Building a house or development is a complicated process with many different people involved and an immense number of rules to comply with. A professional private certifier is the key to a smooth and successful build and can provide invaluable insight into how a project can be completed to the exacting standards of Australian legislation.
A Building Certifier is responsible for ensuring that building work complies with government laws at local, state and national levels. This is accomplished through inspections during construction as well as examining plans before the start of construction and assessing the work that has been undertaken. They are also able to issue occupancy certificates at the end of construction, which allows the occupants to legally occupy a building.
In order to become a Building Certification Group, a person must complete a university course and obtain a bachelor’s degree in a relevant subject area. They are required to undergo regular training and keep abreast of new developments in their field to ensure that they remain up-to-date with any changes to laws or regulations that could affect the work they do.
When conducting a building inspection, a certifier looks at all aspects of the structure, from the foundations to the roof and everything in between. They will look for things like inadequate or inappropriate materials, omissions and non-structural works that are not in accordance with the building code. During the process, they will assess the quality of the workmanship and may require remedial action to be taken if they are not satisfied with the standard.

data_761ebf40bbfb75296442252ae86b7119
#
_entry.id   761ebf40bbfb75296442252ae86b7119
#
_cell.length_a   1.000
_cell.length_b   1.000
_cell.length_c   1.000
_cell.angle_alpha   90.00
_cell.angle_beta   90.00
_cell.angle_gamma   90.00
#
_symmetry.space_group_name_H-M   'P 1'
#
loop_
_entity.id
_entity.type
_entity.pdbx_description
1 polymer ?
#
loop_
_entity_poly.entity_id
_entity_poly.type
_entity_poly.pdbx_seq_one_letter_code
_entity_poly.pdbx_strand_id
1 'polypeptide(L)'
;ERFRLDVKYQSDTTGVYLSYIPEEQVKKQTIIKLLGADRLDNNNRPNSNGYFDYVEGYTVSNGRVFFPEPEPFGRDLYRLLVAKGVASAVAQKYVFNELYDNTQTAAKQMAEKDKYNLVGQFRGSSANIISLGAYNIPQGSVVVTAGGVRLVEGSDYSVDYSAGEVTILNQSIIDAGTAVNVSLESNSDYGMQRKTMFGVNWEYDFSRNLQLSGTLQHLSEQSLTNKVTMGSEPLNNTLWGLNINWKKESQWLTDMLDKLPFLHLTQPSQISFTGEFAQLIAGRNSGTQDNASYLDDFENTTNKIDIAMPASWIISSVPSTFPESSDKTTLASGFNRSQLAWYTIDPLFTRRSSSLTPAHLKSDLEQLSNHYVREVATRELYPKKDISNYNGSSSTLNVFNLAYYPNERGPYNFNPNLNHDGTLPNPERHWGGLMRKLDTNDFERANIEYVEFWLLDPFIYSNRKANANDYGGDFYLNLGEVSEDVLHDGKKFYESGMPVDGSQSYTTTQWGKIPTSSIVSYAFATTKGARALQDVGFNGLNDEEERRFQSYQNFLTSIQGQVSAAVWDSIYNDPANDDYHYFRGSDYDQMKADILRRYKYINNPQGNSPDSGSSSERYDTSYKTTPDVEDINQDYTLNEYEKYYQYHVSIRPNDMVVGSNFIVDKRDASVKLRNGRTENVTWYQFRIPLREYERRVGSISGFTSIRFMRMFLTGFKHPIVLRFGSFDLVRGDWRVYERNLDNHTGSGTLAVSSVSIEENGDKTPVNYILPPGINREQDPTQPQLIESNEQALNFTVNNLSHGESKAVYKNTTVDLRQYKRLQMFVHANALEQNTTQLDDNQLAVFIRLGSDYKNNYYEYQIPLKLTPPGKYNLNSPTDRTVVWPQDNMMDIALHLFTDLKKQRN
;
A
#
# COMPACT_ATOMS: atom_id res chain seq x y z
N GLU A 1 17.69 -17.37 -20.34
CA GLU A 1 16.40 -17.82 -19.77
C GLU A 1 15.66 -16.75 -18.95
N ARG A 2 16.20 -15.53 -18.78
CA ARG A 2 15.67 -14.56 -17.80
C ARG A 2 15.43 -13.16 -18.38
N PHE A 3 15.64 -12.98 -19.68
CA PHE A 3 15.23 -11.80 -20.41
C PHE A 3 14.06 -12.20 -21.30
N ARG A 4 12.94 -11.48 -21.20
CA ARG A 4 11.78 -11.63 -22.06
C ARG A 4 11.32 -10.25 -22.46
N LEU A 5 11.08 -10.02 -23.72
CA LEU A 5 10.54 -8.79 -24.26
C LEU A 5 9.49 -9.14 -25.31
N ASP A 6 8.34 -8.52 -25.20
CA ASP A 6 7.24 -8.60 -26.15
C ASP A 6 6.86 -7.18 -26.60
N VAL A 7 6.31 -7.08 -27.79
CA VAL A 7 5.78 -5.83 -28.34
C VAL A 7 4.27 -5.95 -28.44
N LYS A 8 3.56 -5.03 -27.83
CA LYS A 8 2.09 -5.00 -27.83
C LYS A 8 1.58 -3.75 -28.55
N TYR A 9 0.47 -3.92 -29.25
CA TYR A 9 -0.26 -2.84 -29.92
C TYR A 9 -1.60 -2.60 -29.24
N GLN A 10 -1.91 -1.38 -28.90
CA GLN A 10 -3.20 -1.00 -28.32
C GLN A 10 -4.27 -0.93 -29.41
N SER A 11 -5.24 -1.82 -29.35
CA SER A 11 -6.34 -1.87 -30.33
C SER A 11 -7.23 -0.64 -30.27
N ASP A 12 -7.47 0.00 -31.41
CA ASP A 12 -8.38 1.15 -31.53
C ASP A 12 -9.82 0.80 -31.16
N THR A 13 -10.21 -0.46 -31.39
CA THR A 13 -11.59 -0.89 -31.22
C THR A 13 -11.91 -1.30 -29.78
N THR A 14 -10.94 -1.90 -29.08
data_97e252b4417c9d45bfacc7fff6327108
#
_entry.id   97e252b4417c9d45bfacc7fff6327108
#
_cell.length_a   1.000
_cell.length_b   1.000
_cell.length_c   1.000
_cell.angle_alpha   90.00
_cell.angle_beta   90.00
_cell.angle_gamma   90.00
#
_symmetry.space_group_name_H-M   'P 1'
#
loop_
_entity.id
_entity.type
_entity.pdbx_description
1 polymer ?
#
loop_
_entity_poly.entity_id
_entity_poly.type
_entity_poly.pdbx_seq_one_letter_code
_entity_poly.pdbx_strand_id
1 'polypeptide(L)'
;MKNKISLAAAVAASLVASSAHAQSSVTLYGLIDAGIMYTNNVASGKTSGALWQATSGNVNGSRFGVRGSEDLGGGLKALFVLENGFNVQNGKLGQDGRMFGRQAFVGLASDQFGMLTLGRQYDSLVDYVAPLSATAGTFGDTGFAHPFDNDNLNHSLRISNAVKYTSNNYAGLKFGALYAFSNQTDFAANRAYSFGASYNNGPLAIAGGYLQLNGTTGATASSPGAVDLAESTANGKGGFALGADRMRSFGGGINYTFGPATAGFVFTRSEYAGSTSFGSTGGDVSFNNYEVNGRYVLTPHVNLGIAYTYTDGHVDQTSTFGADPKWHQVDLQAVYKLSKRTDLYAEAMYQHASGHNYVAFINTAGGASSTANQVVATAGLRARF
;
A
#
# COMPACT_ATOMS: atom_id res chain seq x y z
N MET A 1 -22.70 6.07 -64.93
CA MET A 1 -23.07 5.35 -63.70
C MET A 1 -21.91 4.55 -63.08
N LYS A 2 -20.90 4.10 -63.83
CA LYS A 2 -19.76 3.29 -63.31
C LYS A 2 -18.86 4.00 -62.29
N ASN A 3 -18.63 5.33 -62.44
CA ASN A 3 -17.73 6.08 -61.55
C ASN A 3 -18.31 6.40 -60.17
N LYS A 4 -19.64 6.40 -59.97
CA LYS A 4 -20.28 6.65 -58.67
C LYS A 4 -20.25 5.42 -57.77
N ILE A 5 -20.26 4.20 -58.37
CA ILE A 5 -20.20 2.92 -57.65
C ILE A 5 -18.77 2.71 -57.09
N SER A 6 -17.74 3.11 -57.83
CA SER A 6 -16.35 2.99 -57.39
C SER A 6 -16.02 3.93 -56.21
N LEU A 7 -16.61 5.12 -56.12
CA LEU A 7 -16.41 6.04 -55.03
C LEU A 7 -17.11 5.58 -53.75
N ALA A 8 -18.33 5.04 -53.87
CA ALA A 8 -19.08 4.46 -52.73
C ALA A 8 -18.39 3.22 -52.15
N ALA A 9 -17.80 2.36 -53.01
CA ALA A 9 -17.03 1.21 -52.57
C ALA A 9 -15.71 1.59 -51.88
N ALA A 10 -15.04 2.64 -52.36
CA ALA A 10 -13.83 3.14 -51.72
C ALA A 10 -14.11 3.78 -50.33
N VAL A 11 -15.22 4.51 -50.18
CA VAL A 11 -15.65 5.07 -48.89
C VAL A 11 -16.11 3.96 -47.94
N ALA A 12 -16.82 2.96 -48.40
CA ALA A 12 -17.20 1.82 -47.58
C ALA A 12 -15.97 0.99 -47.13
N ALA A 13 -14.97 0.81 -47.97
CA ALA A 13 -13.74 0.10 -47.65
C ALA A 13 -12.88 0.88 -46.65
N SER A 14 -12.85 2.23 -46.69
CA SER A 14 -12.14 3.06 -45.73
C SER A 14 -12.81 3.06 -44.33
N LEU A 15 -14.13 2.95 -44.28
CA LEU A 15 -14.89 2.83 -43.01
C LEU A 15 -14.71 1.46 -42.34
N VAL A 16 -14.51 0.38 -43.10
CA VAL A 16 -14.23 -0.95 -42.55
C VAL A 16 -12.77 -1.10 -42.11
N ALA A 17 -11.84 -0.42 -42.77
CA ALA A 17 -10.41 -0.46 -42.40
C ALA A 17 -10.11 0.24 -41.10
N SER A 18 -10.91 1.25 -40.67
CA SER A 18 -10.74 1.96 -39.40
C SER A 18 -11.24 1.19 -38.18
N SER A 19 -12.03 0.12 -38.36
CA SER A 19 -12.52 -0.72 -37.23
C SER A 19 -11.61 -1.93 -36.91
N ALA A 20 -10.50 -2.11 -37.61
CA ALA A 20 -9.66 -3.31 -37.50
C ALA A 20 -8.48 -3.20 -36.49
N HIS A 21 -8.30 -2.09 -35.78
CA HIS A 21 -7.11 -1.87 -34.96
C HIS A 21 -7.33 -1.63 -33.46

The most important role of a building certifier is to ensure that the work carried out by builders complies with regulations enforced by governments at all levels. They will also take disciplinary action against any certifier who is found guilty of professional misconduct.
While most private certifiers are based in Australia, there are some who operate internationally. They are required to have a minimum level of insurance, which includes professional indemnity cover for their activities. The type of policy required will depend on the level of work the certifier is authorised to carry out, and the size and complexity of any projects they are permitted to certify.
In addition to standard certifications, there are also a variety of specialty certifications that can be achieved for buildings. These include green certifications such as DGNB and LEED, which focus on ecological factors such as water management, energy efficiency, resource conservation and carbon reduction. These can help to reduce a building’s environmental footprint, and are particularly useful for large office spaces or hotels.
Having a building certified to an international standard also provides added value for the owner and occupants. Aside from the obvious environmental benefits, it can increase user productivity as it will be a more comfortable place to work. This is because the occupants will experience higher thermal comfort levels, which in turn will reduce the amount of energy needed to heat and cool it.